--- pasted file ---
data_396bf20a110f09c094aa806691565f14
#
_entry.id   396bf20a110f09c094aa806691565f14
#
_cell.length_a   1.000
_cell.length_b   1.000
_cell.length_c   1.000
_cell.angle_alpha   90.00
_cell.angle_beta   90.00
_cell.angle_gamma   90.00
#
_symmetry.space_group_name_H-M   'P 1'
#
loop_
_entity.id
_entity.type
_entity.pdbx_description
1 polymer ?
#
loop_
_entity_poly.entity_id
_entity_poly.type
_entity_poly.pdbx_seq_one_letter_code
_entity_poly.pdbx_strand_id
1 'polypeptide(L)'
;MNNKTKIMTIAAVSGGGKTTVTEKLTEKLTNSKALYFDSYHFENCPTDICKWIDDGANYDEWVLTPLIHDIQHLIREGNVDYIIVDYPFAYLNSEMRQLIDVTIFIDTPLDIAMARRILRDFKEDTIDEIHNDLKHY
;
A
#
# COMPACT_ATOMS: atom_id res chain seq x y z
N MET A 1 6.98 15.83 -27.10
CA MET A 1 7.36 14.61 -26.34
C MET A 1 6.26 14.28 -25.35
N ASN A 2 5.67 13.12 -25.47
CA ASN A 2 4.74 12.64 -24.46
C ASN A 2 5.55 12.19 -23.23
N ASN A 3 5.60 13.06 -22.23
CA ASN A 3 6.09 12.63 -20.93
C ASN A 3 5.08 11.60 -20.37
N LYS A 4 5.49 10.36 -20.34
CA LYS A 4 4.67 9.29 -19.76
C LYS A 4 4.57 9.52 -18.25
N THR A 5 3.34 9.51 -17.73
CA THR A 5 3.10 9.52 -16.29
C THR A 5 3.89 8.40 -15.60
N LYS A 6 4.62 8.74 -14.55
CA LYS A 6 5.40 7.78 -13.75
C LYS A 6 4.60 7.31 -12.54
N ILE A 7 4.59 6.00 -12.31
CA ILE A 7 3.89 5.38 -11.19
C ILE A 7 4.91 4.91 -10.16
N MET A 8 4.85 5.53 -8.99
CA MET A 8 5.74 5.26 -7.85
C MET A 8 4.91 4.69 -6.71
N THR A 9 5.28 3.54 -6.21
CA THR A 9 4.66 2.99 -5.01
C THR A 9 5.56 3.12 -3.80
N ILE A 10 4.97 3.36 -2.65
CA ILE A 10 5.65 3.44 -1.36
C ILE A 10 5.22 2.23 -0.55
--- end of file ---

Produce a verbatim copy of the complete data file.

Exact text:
data_396bf20a110f09c094aa806691565f14
#
_entry.id   396bf20a110f09c094aa806691565f14
#
_cell.length_a   1.000
_cell.length_b   1.000
_cell.length_c   1.000
_cell.angle_alpha   90.00
_cell.angle_beta   90.00
_cell.angle_gamma   90.00
#
_symmetry.space_group_name_H-M   'P 1'
#
loop_
_entity.id
_entity.type
_entity.pdbx_description
1 polymer ?
#
loop_
_entity_poly.entity_id
_entity_poly.type
_entity_poly.pdbx_seq_one_letter_code
_entity_poly.pdbx_strand_id
1 'polypeptide(L)'
;MNNKTKIMTIAAVSGGGKTTVTEKLTEKLTNSKALYFDSYHFENCPTDICKWIDDGANYDEWVLTPLIHDIQHLIREGNVDYIIVDYPFAYLNSEMRQLIDVTIFIDTPLDIAMARRILRDFKEDTIDEIHNDLKHY
;
A
#
# COMPACT_ATOMS: atom_id res chain seq x y z
N MET A 1 6.98 15.83 -27.10
CA MET A 1 7.36 14.61 -26.34
C MET A 1 6.26 14.28 -25.35
N ASN A 2 5.67 13.12 -25.47
CA ASN A 2 4.74 12.64 -24.46
C ASN A 2 5.55 12.19 -23.23
N ASN A 3 5.60 13.06 -22.23
CA ASN A 3 6.09 12.63 -20.93
C ASN A 3 5.08 11.60 -20.37
N LYS A 4 5.49 10.36 -20.34
CA LYS A 4 4.67 9.29 -19.76
C LYS A 4 4.57 9.52 -18.25
N THR A 5 3.34 9.51 -17.73
CA THR A 5 3.10 9.52 -16.29
C THR A 5 3.89 8.40 -15.60
N LYS A 6 4.62 8.74 -14.55
CA LYS A 6 5.40 7.78 -13.75
C LYS A 6 4.60 7.31 -12.54
N ILE A 7 4.59 6.00 -12.31
CA ILE A 7 3.89 5.38 -11.19
C ILE A 7 4.91 4.91 -10.16
N MET A 8 4.85 5.53 -8.99
CA MET A 8 5.74 5.26 -7.85
C MET A 8 4.91 4.69 -6.71
N THR A 9 5.28 3.54 -6.21
CA THR A 9 4.66 2.99 -5.01
C THR A 9 5.56 3.12 -3.80
N ILE A 10 4.97 3.36 -2.65
CA ILE A 10 5.65 3.44 -1.36
C ILE A 10 5.22 2.23 -0.55